follow Dictionary.com

Hone in vs. home in? What's the difference?

moil

[moil] /mɔɪl/
verb (used without object)
1.
to work hard; drudge.
2.
to whirl or churn ceaselessly; twist; eddy.
verb (used with object)
3.
Archaic. to wet or smear.
noun
4.
hard work or drudgery.
5.
confusion, turmoil, or trouble.
6.
Glassmaking. a superfluous piece of glass formed during blowing and removed in the finishing operation.
7.
Mining. a short hand tool with a polygonal point, used for breaking or prying out rock.
Origin of moil
1350-1400
1350-1400; Middle English moillen to make or get wet and muddy < Middle French moillier < Vulgar Latin *molliāre, derivative of Latin mollis soft
Related forms
moiler, noun
moilingly, adverb
unmoiled, adjective
Dictionary.com Unabridged
Based on the Random House Dictionary, © Random House, Inc. 2015.
Cite This Source
Examples from the Web for moil
Historical Examples
  • Ah, I do not wonder you love this morning hour, when beauty reigns supreme, before the toil and moil of the world has begun.

    Floyd Grandon's Honor Amanda Minnie Douglas
  • And why should men toil and moil when they had been the masters of the world?

  • Why, then, toil and moil for mere vanities that we must leave behind us?

  • I'll juist tak' a leuk at the grave, moil, gin ye'll hae an ee on the dog.

    Greyfriars Bobby Eleanor Atkinson
  • If Eugene is not a success amid the toil and moil of business, he shines out pre-eminently on such occasions as these.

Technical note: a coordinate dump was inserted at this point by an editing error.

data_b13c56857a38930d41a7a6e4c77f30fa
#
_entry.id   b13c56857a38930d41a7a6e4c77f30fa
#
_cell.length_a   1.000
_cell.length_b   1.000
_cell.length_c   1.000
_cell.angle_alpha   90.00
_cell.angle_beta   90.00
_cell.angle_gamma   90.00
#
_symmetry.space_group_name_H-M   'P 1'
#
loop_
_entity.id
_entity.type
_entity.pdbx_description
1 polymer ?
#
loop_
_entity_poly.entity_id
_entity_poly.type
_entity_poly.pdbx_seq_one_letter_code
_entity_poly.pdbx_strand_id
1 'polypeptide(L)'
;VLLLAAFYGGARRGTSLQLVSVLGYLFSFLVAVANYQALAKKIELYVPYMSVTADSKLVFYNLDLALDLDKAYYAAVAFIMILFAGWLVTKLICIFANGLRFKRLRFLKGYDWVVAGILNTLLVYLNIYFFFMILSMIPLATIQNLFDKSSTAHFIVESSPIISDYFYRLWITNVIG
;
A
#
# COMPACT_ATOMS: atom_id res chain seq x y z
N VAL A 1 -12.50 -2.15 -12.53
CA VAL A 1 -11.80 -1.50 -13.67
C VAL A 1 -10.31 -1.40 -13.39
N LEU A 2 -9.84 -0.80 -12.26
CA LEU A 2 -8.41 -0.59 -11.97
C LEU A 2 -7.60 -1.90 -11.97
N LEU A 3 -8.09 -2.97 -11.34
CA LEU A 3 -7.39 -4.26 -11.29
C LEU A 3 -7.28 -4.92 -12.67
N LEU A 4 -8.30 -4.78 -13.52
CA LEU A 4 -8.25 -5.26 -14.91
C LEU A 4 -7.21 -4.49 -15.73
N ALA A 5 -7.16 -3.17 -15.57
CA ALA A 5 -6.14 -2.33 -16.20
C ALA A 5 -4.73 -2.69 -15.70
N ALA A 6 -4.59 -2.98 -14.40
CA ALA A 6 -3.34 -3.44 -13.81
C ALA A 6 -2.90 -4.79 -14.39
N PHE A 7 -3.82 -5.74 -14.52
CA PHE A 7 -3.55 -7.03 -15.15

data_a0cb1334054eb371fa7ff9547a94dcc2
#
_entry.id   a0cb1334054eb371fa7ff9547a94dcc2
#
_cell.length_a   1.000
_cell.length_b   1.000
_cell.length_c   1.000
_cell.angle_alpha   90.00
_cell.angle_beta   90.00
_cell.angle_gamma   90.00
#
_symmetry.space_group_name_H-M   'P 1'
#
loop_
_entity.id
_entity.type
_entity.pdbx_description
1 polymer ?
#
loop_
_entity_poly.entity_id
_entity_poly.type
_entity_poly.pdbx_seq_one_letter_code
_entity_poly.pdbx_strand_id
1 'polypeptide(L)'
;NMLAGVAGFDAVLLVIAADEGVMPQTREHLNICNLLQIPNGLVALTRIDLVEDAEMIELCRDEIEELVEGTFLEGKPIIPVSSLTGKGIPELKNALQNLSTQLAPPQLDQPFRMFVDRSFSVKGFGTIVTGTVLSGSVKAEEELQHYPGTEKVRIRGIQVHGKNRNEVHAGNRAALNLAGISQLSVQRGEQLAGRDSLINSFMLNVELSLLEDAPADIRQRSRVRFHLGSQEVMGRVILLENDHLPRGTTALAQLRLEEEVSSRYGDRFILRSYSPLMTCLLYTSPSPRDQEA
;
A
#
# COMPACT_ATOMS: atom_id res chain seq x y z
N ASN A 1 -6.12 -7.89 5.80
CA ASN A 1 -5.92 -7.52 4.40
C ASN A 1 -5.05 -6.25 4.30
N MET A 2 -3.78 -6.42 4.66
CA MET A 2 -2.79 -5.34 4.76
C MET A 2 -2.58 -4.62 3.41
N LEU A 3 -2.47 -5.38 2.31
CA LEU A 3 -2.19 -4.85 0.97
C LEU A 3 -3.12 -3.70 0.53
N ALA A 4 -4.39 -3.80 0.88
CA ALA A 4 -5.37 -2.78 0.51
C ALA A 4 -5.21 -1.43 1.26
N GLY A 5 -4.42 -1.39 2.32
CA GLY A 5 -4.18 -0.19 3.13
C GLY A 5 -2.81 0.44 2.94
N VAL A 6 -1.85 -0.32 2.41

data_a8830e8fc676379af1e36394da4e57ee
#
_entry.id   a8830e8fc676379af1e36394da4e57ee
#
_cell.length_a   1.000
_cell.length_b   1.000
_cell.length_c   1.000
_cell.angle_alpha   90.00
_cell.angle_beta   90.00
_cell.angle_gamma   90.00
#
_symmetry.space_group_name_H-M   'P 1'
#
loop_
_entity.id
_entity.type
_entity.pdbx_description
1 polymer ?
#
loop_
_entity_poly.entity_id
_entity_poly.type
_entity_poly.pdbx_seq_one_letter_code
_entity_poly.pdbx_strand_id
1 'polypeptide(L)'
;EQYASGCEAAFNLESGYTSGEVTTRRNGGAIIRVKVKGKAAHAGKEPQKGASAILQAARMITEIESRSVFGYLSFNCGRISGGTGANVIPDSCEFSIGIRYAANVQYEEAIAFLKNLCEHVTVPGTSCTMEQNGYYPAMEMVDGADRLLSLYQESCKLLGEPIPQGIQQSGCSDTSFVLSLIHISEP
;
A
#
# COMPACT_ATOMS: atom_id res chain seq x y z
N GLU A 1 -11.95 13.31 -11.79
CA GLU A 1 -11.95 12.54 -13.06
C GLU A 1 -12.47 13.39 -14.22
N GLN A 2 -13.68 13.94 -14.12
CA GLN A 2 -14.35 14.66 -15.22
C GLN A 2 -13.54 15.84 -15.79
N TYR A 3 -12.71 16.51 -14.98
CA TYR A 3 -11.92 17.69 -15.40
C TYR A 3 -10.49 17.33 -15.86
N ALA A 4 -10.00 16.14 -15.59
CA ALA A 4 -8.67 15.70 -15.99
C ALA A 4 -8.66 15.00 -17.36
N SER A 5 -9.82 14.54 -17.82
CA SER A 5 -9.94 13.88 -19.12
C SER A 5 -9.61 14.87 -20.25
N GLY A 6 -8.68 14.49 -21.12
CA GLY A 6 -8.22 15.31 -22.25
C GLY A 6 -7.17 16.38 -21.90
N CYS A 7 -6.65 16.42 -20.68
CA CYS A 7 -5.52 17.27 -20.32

Floyd Grandon's Honor Amanda Minnie Douglas
  • There were people who were rich; people who did not have to toil and moil—people who lived in plenty.

    Wang the Ninth Putnam Weale
  • Blame them not, if for a time their limbs forget their toil and moil and their hearts their pangs and sorrows.

  • He had forgotten the calm and tranquil region that stretched beyond the moil and anguish of the strife for gain.

    Gordon Keith Thomas Nelson Page
  • For nearly two hours did they toil and moil over the narrow limits of that sea-girt rock—yet victory leaned to neither side.

    Erling the Bold R.M. Ballantyne
  • But moil not too much under ground; for the hope of mines is very uncertain, and useth to make the planters lazy, in other things.

    Essays Francis Bacon
British Dictionary definitions for moil

moil

/mɔɪl/
verb
1.
to moisten or soil or become moist, soiled, etc
2.
(intransitive) to toil or drudge (esp in the phrase toil and moil)
noun
3.
toil; drudgery
4.
confusion; turmoil
Derived Forms
moiler, noun
Word Origin
C14 (to moisten; later: to work hard in unpleasantly wet conditions) from Old French moillier, ultimately from Latin mollis soft
Collins English Dictionary - Complete & Unabridged 2012 Digital Edition
© William Collins Sons & Co. Ltd. 1979, 1986 © HarperCollins
Publishers 1998, 2000, 2003, 2005, 2006, 2007, 2009, 2012
Cite This Source
Word Origin and History for moil
v.

"to labour in the mire" [Johnson], c.1400, from Old French moillier "to wet, moisten" (12c., Modern French mouiller), from Vulgar Latin *molliare, from Latin mollis "soft," from PIE *mel- "soft" (see mild). Related: Moiled; moiling.

n.

"toil, labor," 1612, from moil (v.).

Online Etymology Dictionary, © 2010 Douglas Harper
Cite This Source
Related Abbreviations for moil

MOIL

Marine Operations and Instrumentation Laboratory
The American Heritage® Abbreviations Dictionary, Third Edition
Copyright © 2005 by Houghton Mifflin Company.
Published by Houghton Mifflin Company. All rights reserved.
Cite This Source

Word of the Day

Difficulty index for moil

Some English speakers likely know this word

Word Value for moil

6
8
Scrabble Words With Friends

Nearby words for moil